We assess our performance using a balanced set of quantitative measures in four key areas: results, client, people, and internal operations. Our priority measures are financial and other (nonfinancial) benefits describing the results of our audit work. Our methodology describes the steps we take to ensure data quality for our performance measures, including the definition and background, data sources, verification and validation, and data limitations for each of the measures in the four key areas. For additional details, see pages 133-141 of GAO's performance and accountability report for fiscal year 2016.
Our findings and recommendations produce measurable financial benefits for the federal government after the Congress or agencies take action in response to them. The financial benefit can be the result of changes in business operations and activities; restructuring federal programs; or modifications to entitlements, taxes, or user fees. In fiscal year 2016, our work yielded $63.4 billion in financial benefits—a return of about $112 for every dollar invested in GAO. Examples include (1) reducing improper payments in the Medicare Advantage Program (about $21.4 billion), (2) increasing the use of strategic sourcing by the Department of Veterans Affairs (VA) to reduce procurement costs (about $3.6 billion), and (3) improving cost estimates for the Department of Defense’s Bulk Fuel Operation and Maintenance budget (about $2.3 billion).
Many other benefits resulting from our work cannot be measured in dollars, but lead to program and operational improvements across the government. During fiscal year 2016, we recorded 1,234 of these other benefits. Our work led to improvements in numerous areas affecting public safety and security and the efficient and effective functioning of government programs. For example, our work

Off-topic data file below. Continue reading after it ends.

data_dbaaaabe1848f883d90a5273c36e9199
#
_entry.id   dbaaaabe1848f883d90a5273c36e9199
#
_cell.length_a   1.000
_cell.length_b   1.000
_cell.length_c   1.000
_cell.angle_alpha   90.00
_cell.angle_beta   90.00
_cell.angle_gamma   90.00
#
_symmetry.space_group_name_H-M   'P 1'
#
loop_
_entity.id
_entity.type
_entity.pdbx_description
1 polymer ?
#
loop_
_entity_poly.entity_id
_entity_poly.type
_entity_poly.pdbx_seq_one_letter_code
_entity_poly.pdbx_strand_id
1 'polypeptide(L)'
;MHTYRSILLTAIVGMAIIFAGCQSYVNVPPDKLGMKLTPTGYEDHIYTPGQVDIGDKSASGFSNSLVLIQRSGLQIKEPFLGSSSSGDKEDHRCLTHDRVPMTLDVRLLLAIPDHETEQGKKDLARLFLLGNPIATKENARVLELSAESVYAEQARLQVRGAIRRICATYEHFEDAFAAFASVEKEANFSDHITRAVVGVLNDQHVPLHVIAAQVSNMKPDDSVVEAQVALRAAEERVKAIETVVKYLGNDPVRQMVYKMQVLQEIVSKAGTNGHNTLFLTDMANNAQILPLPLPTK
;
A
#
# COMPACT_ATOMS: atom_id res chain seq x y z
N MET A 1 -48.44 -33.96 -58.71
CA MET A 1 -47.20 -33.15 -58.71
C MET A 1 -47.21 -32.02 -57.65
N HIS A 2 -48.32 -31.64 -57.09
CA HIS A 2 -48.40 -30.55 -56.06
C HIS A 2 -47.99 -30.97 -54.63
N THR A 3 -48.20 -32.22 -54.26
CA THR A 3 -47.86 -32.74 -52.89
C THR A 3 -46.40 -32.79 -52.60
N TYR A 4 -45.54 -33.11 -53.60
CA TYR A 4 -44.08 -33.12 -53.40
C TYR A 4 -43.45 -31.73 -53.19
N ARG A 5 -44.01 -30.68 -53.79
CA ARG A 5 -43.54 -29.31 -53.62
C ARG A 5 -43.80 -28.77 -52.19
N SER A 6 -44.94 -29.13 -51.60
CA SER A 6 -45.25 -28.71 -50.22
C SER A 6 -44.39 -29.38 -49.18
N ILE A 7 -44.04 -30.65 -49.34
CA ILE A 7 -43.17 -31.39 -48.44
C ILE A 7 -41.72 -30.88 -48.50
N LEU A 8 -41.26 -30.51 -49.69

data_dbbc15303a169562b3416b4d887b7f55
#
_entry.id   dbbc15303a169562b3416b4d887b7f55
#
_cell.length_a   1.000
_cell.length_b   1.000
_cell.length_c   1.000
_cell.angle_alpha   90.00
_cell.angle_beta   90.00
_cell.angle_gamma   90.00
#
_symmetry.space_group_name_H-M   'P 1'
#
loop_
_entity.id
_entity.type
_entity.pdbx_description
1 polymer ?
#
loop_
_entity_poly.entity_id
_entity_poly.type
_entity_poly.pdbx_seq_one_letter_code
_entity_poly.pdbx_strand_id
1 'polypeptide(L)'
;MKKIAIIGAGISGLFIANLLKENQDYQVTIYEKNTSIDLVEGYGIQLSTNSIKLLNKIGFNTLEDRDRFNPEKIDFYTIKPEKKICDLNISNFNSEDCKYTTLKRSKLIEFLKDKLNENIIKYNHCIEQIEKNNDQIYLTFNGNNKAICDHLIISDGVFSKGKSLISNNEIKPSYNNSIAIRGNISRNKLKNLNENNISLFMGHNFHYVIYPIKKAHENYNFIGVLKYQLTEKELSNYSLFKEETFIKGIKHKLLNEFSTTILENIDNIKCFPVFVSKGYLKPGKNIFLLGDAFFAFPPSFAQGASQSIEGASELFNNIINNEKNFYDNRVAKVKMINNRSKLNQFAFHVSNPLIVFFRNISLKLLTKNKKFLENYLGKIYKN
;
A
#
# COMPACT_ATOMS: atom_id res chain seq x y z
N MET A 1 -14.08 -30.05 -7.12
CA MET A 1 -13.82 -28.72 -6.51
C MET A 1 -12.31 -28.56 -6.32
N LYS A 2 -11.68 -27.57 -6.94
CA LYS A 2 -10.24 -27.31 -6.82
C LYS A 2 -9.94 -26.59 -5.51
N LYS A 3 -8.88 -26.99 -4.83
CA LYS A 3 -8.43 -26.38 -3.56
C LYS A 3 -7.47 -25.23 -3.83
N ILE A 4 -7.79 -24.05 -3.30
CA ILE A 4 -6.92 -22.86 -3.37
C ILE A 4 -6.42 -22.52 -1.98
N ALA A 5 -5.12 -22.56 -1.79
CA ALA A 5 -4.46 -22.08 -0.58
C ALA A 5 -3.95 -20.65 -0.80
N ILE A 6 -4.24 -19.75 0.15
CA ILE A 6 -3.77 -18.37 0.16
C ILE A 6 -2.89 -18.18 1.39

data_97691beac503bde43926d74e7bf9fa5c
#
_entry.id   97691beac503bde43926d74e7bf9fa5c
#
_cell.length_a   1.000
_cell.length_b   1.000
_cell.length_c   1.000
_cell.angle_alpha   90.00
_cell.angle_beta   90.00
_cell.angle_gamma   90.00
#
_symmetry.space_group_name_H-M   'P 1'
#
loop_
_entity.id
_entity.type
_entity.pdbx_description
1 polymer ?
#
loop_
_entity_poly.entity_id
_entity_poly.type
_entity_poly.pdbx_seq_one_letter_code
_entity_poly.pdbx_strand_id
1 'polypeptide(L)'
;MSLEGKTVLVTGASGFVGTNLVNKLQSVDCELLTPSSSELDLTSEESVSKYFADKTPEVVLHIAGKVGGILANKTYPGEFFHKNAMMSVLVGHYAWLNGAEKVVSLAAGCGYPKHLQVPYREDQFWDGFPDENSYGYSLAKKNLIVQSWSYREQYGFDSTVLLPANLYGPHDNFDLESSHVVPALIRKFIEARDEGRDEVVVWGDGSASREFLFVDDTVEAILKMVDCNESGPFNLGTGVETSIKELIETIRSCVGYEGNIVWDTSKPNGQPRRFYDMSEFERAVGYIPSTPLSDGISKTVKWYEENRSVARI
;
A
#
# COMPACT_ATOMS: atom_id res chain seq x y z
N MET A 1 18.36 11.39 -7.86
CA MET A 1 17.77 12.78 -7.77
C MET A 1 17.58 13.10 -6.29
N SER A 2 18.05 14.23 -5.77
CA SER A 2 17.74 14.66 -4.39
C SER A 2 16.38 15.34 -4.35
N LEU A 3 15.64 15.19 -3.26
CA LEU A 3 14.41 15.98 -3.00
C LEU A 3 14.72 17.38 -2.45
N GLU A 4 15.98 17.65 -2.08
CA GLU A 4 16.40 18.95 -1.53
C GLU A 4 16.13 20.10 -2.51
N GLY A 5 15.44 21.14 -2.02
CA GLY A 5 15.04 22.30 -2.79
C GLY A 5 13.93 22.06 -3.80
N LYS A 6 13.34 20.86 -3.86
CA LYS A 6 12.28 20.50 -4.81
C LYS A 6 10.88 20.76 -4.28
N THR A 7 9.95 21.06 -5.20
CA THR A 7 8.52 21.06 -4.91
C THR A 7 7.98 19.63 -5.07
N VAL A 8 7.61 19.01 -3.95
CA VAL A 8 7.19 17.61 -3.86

- prompted the Department of Transportation to enhance its oversight of roadside safety hardware (e.g., guardrails), including a new process to verify third-party crash-test results
- identified steps that the U.S. Federal Air Marshal Service could take to better incorporate security risks into decisions about deploying air marshals.
- prompted the Federal Trade Commission and the Consumer Financial Protection Bureau CFPB to issue consumer advisories to reduce the exploitation of vulnerable people regarding pension advances
- identified actions that the Office of Management and Budget and Treasury can take to implement the DATA Act, to improve the quality and transparency of data on the federal government’s spending;
- prompted VA to improve the accuracy of the data collected on veteran suicides across its medical centers to better inform suicide prevention efforts
- led the National Guard to improve its preparation for a domestic response to chemical, biological, radiological, nuclear, and high-yield explosives.